In re Blair
The Time Cole Act (Act) entitles a person who has been wrongfully imprisoned to compensation from the State. Payments terminate, however, if, after the date the person becomes eligible for compensation, the person is convicted of a crime punishable as a felony. Michael Blair had a lengthy criminal record. Blair was first convicted in 1988. In 1993, Blair was convicted of murder and sentenced to death. In 2004, Blair pleaded guilty to four indictments of indecency with a child, for which he was given three consecutive life sentences. In 2008, the court of criminal appeals set aside Blair's murder conviction based on DNA evidence, and the State dismissed the charge. Defendant subsequently applied for compensation for having been wrongfully incarcerated from 1993 to 2004. The Comptroller denied compensation. The Supreme Court concluded that the Comptroller correctly denied Blair's claim for compensation, holding that the Act does not require payments to a felon who remains incarcerated for a conviction that occurred before he became eligible for compensation. View "In re Blair" on Justia Law
Brighton v. Koss
Tara and Gregory were granted a divorce on October 18, 2010 after a jury trial. On December 22, 2010, the trial court signed a second judgment. Tara filed her notice of appeal seventy-five days after the trial court's second judgment. The court of appeals dismissed the appeal as untimely. However, Tara had timely filed a motion to modify the first judgment, and the trial court's second judgment did not grant all the relief Tara requested. Tara appealed the order dismissing her appeal. The Supreme Court reversed, holding that the court of appeals erred in dismissing the appeal because the motion to modify operated to extend the appellate timetable after the second judgment, and therefore, the notice of appeal was timely. Remanded. View "Brighton v. Koss" on Justia Law
Combs v. Health Care Servs. Corp.
A government contractor (HCSC) contracted with the federal government to administer two health insurance programs. HCSC incurred expenses while performing the contracts that were reimbursed by the government. After the Comptroller denied HCSC's request for a refund for some of the sales and use taxes it paid on the expenses, HCSC brought tax-refund suits, claiming the purchases it made to administer the health-insurance programs qualified for the Tax Code's sale-for-resale exemption, which grants purchasers of taxable goods and services a sales-tax exemption if they resell the items. The lower courts determined HCSC was entitled to the claimed refunds. The Supreme Court affirmed on all but one issue, holding (1) the exemption applied to HCSC's requested refunds for tangible personal property and taxable services; but (2) the exemption did not apply to HCSC's requested refunds for leases of tangible of personal property. Remanded. View "Combs v. Health Care Servs. Corp." on Justia Law
City of Bellaire v. Johnson
A staffing services company (Company) furnished workers for the City, including Respondent. During the course of his employment, Employee lost an arm working on a garbage truck driven by an employee of the City. Respondent sued the City and its employee (collectively, Petitioners). Petitioners filed a motion for summary judgment, asserting governmental immunity based in part on the exclusive remedy under the Texas Labor Code, which provides that recovery of workers' compensation benefits is the exclusive remedy of an employee covered by workers' compensation insurance. The trial court dismissed the case. The court of appeals reversed, holding that a fact question remained whether Respondent, who was paid by Company, was within the specific terms of the City's workers' compensation coverage. The Supreme Court reversed and dismissed the case, holding that, as a matter of law, the City provided Respondent's workers' compensation coverage, and therefore, Respondent's exclusive remedy was the compensation benefits to which he was entitled. View "City of Bellaire v. Johnson" on Justia Law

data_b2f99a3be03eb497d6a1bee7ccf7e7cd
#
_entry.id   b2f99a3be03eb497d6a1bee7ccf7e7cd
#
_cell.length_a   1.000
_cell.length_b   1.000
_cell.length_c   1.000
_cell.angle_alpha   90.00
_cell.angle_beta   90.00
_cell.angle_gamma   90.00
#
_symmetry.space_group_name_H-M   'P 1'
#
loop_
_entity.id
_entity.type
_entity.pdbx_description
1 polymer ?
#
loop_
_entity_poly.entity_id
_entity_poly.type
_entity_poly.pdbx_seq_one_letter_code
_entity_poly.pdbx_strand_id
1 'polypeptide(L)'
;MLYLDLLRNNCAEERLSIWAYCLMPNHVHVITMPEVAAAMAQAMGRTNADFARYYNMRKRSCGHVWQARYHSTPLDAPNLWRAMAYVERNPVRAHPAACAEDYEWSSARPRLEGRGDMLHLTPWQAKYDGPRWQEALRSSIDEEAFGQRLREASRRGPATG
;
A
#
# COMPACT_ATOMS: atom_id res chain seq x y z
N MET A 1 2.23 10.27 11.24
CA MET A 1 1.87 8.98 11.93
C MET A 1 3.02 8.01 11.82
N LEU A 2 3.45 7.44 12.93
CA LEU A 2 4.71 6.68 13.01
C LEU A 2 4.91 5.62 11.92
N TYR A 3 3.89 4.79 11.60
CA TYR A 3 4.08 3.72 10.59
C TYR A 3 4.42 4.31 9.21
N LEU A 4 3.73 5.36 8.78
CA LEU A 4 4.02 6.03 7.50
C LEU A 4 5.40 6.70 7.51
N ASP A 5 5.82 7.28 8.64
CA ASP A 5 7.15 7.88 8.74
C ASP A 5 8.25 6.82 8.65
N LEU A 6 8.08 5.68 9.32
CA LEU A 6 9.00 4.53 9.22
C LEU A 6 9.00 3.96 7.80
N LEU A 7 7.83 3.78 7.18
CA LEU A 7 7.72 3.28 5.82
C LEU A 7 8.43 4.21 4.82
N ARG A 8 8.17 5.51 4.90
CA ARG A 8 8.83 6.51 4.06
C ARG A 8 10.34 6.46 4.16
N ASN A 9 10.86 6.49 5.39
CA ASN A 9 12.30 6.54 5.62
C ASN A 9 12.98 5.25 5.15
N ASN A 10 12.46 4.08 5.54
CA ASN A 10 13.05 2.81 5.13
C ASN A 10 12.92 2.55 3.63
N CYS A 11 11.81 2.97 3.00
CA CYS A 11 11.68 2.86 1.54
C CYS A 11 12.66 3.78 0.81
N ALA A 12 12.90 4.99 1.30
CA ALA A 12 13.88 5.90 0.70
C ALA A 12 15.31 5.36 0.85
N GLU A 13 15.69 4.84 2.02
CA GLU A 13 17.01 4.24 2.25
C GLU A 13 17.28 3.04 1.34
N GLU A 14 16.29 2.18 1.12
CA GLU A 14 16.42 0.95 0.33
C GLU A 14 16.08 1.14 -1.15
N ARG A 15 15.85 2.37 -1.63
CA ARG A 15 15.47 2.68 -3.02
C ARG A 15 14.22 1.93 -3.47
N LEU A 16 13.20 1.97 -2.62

Phillips v. Bramlett
Respondents filed this health care liability action against Petitioner. The trial court awarded Respondents $9 million in actual damages and $3 million in punitive damages. The court of appeals reversed the punitive damages award. The Supreme Court reversed the court of appeals' judgment affirmance of the actual damages award, finding that Petitioner's liability was statutorily capped. On remand, the trial court vacated the original judgment and awarded Respondents actual damages capped according to the relevant statute plus postjudgment interest calculated from the date of the remand judgment. The court of appeals reversed the remand judgment, holding that the trial court erred by vacating its original judgment and by calculating the postjudgment interest from the date of the remand judgment rather than the date of the original judgment. The Supreme Court affirmed, holding (1) the court of appeals had jurisdiction to review the trial court's remand judgment; (2) postjudgment interest must be calculated from the date of the original judgment; and (3) the trial court's order vacating the original judgment was error, but it was not reversible error. Remanded. View "Phillips v. Bramlett" on Justia Law